The vet’s office: Advances in veterinary medicine
New treatments are available that can help with a variety of animal maladies
By Dr. Beth Engelbert, DVM
Wildwood Animal Hospital and Clinic LLC
Like human medicine, veterinary medicine has made amazing advances in medication, technology, and understanding disease processes. However, sometimes convincing a pet to take those medications can be tricky. Many new products are available to aid treatments, making them easier for both you and your pet.
Topical treatments, known as “spot-ons,” or collars have been used traditionally for the management of fleas and ticks. Collars may not be effective or may have variable coverage depending on the brand. Many collars are toxic if chewed. Spot-on treatments leave a residue and may not be waterproof. While most topicals are not directly toxic, they potentially cause some malaise. A newer chewable treatment is available and has been received well for control of fleas and ticks with few side effects.
Some pets do not take oral medications well, including life saving preventatives for heartworm disease. An injectable has been reissued that lasts six months. Side effects are similar to other injections like vaccines.
Some pets need long-term medications, many of which cause changes to the body. Steroids, like prednisone, are a prime example. Pets with allergies itch so frequently that they cause sores and develop infections. Steroids alleviate the itch and keep the pets happy and itch free. Over time steroids affect the immune system, the liver, and adrenal glands, leading to other illnesses.
A new drug is available that only targets the itch center of the skin. This drug has been very effective with few reactions. Being itch free, pets do not injure themselves and are much happier.
Therapeutic foods have been developed and target many conditions. Bladder inflammation and urine crystals can be big problems in cats. Now there are diets that target underlying stress while easing the inflammation and crystals, making flare-ups less frequent and less severe.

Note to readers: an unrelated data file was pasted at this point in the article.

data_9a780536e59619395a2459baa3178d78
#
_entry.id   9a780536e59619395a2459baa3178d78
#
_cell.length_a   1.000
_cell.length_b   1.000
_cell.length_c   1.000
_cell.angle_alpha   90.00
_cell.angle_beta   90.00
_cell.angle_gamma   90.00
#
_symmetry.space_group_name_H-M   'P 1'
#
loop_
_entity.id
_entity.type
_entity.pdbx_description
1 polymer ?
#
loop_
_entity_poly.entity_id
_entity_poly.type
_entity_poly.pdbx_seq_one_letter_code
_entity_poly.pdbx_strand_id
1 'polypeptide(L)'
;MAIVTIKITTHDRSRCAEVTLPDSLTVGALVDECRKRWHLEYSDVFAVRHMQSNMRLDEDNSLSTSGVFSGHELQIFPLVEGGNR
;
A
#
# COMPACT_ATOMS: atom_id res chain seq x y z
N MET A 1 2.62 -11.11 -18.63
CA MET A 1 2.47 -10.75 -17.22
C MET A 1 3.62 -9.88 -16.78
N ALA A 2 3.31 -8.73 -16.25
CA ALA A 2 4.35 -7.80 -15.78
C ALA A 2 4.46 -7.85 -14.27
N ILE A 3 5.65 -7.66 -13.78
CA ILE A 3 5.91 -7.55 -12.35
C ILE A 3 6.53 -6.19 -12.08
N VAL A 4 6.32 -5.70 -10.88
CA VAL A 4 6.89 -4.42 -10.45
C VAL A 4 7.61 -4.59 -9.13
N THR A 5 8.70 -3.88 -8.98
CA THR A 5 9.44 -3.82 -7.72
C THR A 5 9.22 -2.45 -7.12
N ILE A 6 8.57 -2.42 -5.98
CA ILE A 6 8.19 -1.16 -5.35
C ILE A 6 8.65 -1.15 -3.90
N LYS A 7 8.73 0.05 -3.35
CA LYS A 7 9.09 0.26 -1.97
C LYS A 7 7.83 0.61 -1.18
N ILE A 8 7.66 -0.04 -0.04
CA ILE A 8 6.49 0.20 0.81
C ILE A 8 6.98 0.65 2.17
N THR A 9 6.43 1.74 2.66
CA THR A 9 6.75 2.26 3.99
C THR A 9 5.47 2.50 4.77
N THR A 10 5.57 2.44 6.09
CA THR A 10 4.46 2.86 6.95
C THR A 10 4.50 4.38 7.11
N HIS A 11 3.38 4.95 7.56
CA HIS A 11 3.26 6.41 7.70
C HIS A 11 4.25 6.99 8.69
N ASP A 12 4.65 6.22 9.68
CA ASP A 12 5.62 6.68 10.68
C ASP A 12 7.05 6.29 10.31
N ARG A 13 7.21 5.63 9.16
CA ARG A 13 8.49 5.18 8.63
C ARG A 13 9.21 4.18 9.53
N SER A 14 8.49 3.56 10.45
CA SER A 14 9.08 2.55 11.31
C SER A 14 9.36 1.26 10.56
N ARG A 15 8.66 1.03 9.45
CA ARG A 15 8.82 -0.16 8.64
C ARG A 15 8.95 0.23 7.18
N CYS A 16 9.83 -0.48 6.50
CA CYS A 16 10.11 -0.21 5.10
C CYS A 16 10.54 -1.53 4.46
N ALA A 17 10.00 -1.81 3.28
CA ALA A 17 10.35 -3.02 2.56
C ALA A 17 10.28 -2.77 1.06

Another diet can help cats and small dogs remain calm and less stressed in general. Diets for weight loss have included high-fiber and low-fat formulations. A few new diets can change the metabolism of a pet or make pets feel fuller for longer, decreasing overeating and begging.
Illnesses such as liver disease or respiratory infections are commonly recognized, but people rarely think of stress and its impact on their pets. Stress can lead to illness or behavior problems. Many behavior problems require training and modifications. There are new tools to help the process. Among them are diffusers that release a pheromone — hormones that react on the sense of smell — that can have calming effects. A new product for cats helps to manage multiple cat households. There are collars that can be fitted on dogs and last a month.
These are just a few examples of the exciting new products available. Contact your veterinarian for more specific information and to discuss if one of these products is right for your pet.
Wildwood Animal Hospital and Clinic LLC is located at 210 Airpark Road in Marshfield and online at wildwoodanimalhospital.net.